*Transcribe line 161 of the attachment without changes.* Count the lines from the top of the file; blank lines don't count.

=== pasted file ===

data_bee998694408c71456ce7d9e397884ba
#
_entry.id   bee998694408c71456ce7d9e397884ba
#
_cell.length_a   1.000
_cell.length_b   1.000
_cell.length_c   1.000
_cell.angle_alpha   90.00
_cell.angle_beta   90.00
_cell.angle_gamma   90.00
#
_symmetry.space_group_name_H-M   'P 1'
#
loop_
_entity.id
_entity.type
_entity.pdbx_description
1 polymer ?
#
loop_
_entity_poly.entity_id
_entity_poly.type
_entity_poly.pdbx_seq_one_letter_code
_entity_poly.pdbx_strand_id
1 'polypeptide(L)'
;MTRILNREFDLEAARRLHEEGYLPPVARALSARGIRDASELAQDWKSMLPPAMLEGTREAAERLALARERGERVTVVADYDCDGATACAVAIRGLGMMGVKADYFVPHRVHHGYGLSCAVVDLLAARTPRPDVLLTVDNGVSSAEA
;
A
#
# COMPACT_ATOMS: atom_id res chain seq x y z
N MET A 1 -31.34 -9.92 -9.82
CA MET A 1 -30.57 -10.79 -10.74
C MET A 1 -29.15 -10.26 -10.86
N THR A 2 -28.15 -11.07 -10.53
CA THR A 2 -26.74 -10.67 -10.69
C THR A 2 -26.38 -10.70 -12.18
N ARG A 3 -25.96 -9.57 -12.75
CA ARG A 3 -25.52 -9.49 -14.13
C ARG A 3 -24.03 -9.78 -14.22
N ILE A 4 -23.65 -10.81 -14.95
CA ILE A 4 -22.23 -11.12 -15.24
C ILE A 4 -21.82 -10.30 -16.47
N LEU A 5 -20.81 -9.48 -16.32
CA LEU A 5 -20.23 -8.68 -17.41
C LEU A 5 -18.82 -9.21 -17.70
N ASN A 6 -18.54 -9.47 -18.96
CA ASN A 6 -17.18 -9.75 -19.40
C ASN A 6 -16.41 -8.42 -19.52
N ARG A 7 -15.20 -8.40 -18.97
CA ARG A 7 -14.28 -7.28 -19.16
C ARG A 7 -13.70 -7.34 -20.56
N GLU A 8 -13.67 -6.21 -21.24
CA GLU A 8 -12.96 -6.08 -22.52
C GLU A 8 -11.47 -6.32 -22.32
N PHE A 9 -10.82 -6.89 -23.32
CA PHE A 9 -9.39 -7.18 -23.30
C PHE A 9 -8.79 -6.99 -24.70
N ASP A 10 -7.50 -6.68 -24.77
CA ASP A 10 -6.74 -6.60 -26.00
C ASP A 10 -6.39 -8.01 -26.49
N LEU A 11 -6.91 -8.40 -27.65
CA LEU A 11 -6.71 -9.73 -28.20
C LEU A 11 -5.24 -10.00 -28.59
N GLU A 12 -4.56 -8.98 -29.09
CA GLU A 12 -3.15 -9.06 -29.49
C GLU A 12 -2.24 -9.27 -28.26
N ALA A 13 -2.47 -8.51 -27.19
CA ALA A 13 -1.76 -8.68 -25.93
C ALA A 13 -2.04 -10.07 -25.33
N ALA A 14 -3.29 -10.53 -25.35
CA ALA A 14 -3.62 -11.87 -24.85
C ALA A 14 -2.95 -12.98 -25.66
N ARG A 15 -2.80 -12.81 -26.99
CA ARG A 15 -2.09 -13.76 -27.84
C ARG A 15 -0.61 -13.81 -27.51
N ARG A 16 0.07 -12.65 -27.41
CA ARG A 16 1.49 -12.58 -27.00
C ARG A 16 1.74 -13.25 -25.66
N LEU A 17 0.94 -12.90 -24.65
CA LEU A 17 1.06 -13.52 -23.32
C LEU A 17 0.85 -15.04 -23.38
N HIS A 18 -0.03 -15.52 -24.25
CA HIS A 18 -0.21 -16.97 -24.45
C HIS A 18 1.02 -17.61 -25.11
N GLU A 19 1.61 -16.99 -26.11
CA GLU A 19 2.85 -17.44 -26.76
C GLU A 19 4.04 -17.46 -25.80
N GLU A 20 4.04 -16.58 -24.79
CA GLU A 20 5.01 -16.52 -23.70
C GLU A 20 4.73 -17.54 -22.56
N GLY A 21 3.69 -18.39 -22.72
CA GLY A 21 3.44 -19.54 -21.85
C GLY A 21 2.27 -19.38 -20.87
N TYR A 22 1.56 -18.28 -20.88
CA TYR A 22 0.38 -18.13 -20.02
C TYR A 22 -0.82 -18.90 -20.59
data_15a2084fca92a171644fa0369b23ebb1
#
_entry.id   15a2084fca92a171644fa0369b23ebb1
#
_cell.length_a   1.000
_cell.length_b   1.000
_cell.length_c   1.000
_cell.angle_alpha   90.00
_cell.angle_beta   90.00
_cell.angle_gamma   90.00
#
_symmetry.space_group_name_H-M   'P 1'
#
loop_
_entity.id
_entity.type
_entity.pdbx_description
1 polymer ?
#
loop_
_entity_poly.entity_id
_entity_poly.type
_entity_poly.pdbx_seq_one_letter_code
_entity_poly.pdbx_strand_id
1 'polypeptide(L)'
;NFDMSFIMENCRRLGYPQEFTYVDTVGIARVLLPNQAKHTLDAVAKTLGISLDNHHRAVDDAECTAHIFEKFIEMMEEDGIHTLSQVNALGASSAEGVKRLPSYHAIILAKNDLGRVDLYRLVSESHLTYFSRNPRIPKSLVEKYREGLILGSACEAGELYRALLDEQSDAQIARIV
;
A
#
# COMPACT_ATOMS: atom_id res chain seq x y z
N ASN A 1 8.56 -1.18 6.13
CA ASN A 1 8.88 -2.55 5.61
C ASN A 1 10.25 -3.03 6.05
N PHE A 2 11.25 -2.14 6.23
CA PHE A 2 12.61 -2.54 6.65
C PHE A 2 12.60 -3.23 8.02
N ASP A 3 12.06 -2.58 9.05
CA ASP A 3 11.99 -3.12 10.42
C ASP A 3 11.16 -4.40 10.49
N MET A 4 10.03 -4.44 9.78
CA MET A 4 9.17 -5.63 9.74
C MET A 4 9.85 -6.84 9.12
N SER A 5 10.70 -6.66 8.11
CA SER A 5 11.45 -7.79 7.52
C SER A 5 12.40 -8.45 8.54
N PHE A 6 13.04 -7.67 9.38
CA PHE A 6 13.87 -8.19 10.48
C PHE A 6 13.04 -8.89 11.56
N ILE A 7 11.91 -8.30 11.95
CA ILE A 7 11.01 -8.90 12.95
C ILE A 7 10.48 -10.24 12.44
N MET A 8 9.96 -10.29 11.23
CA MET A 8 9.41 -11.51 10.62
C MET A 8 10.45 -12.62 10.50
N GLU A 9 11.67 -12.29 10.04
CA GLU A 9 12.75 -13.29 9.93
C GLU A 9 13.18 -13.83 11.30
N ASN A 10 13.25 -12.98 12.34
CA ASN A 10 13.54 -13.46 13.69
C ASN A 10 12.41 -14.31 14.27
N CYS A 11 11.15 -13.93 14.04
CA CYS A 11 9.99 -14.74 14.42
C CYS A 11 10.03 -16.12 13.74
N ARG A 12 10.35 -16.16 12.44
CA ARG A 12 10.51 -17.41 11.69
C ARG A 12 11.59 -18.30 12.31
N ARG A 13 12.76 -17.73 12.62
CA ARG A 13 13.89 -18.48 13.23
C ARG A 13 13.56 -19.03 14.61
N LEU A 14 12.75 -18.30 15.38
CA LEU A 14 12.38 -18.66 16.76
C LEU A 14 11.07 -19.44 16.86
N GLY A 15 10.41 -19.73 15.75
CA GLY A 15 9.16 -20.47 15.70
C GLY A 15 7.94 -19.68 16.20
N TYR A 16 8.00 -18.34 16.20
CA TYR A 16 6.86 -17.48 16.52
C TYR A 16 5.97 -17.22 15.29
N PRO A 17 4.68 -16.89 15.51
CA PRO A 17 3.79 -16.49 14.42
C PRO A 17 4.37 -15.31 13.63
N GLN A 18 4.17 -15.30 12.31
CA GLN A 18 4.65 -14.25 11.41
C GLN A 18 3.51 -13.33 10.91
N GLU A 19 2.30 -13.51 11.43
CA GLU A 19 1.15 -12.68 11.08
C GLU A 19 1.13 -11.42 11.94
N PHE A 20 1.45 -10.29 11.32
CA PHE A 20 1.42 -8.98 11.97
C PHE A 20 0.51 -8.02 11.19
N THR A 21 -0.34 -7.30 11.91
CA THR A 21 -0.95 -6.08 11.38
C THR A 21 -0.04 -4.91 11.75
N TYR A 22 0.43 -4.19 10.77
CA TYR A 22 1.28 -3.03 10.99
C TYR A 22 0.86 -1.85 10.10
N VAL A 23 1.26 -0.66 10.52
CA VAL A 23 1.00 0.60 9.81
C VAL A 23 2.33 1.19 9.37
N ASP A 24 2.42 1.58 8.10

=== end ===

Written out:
CA ARG A 12 10.51 -17.41 11.69